Hearing this sound, Molly wanted nothing more than to bury her head under the covers and plug her ears. But her parents had raised her differently: Ma and Da believed that if you suspected a monster was hiding under your bed, you should get down on your hands and knees and find out for certain. And if you were lucky enough to discover one down there- fangs dripping, eyes glowing red- you should be quick to offer him a blanket and a bowl of warm milk so he wouldn’t catch a chill.

Funny things, wishes. You can’t hold ’em in your hand, and yet just one could unmake the world.


I’d heard really good things about Just Kidsby Patti Smith for quite a while, and so, even though I didn’t really know much about Patti Smith, I chose it as one of my Christmas books. Every single one of those things I heard was correct. Just Kids is Patti’s autobiography, but it’s also the autobiography of her relationship with Robert Mapplethorpe, the famous photographer. They met when she was barely an adult (as was he)- when, as the title suggests, they were both just kids. They were both trying to make it as artists in New York, and when they met they forged a love and friendship that would last for their whole life.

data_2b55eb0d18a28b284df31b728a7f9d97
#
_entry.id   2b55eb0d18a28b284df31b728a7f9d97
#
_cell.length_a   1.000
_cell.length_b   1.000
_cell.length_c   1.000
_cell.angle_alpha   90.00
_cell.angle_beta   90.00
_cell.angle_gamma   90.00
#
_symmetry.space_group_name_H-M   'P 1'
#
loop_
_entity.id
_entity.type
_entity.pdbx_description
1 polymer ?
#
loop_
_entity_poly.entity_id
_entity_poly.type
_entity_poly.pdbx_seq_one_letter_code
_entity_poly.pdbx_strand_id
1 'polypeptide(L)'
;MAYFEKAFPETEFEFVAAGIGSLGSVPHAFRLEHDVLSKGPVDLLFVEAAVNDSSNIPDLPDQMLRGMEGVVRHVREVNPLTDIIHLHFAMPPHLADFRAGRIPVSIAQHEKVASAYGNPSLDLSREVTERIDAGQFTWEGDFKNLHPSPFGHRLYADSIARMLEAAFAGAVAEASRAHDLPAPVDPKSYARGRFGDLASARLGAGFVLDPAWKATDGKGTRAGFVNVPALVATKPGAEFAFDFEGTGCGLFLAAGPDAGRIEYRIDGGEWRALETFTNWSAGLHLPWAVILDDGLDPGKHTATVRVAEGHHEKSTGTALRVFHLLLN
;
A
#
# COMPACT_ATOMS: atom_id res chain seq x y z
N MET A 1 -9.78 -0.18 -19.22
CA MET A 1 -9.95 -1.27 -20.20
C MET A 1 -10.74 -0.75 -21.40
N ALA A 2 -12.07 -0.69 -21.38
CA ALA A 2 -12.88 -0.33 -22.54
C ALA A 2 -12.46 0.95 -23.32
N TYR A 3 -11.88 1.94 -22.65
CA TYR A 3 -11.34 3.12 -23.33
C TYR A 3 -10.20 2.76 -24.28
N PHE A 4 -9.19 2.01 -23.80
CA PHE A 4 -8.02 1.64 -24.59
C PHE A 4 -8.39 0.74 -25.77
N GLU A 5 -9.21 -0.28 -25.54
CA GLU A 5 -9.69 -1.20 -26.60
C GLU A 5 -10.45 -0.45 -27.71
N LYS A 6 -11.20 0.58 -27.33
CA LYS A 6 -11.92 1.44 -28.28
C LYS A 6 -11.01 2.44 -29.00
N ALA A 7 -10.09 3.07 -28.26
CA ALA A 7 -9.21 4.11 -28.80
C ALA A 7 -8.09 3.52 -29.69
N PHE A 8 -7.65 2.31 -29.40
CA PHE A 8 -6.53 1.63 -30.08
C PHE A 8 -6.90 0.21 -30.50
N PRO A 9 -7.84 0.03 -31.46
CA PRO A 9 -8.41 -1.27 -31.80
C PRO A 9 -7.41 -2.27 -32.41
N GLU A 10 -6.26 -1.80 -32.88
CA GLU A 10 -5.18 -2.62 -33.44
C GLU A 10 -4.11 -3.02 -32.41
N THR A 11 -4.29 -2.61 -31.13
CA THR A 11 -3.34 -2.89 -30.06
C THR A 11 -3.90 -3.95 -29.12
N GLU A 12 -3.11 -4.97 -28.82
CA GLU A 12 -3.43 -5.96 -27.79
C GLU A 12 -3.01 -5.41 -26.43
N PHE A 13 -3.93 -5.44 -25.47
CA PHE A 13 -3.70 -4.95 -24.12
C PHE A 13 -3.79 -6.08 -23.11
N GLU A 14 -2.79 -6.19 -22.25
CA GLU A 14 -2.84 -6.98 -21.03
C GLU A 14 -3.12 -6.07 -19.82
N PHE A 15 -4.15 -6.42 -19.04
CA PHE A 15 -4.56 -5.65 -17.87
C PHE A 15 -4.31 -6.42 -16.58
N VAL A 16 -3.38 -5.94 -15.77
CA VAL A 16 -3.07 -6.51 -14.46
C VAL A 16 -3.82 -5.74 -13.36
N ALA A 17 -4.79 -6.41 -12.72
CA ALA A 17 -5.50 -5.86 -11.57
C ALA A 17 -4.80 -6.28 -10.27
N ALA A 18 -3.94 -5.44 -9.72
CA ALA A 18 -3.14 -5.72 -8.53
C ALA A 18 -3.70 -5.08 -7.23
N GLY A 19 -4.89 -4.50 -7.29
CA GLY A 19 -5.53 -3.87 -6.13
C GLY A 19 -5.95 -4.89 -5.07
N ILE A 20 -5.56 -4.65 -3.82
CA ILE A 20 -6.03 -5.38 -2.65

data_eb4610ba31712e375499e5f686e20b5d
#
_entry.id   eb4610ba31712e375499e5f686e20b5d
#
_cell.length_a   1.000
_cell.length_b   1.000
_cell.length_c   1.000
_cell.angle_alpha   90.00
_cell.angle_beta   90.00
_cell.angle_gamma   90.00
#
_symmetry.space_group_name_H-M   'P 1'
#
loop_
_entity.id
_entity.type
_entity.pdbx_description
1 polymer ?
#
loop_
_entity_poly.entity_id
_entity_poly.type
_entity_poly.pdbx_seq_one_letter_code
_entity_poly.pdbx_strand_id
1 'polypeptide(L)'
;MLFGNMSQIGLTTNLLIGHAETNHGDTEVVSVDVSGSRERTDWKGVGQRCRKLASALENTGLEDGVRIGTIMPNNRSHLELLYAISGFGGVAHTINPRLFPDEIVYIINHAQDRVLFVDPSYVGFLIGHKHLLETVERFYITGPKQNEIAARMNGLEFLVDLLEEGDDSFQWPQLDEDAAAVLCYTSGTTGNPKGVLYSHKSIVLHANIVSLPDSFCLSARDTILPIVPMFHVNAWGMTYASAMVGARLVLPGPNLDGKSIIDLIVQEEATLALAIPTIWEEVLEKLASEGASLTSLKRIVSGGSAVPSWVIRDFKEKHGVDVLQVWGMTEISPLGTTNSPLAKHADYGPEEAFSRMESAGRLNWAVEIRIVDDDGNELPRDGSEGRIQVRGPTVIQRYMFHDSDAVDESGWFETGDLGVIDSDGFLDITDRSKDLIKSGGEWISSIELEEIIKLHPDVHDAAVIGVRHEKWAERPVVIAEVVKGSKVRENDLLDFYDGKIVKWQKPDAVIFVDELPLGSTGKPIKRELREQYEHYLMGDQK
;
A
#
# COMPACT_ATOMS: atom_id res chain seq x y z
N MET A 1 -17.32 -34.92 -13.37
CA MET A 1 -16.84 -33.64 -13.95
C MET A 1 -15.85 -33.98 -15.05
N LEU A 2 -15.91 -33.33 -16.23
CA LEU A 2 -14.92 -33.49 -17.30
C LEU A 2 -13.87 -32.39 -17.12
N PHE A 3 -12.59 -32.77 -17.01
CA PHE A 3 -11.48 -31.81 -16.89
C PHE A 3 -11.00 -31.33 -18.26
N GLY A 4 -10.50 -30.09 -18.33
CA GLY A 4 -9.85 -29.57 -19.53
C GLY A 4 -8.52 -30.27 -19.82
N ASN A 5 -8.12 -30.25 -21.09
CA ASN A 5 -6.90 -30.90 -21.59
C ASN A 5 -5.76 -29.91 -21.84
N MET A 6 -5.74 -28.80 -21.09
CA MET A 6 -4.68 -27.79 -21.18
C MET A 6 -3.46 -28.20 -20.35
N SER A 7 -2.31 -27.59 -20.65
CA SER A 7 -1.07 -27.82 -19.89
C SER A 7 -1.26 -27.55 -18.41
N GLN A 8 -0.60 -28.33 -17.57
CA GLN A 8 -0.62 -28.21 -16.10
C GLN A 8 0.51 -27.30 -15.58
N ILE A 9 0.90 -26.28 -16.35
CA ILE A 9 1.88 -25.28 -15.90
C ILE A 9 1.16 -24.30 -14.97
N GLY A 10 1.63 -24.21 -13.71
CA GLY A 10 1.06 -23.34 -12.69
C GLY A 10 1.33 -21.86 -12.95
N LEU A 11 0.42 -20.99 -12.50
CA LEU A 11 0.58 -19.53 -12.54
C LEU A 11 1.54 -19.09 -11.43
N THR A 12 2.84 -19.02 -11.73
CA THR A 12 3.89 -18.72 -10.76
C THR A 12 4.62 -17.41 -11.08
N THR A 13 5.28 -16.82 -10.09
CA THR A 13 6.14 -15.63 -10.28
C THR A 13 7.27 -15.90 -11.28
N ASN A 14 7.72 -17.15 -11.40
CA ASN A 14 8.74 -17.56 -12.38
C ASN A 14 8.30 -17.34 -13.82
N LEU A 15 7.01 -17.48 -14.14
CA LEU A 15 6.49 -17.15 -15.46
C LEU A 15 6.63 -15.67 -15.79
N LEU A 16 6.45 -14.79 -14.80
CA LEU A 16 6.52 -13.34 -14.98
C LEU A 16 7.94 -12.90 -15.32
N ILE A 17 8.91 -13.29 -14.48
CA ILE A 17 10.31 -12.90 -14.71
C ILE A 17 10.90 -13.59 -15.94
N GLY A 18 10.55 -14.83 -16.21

A little bit of a tangent here- one of my friends from high school, someone I acted in plays with (he was Charlie Brown and I was Linus in You’re a Good Man Charlie Brown) just won a Tony for his portrayal of the Genie in Aladdin. I’m thrilled for him, and as I think about all of it, and remember that at one point, that was my dream, I realize that if I had pursued that dream and followed the same trajectory, I would only be achieving that dream now- 20 years after I started working for it. 20 years. In my high school brain, I would go to New York, land a part in a play, and take the world by storm. Right to the top. But that’s not how these things happen. And that’s not how it happened for Patti and Robert. They worked and worked and worked and worked and it took them a long time to figure out what direction they wanted to go- and once they did, it took a long time to develop the skills and the body of work to be noticed and make it big.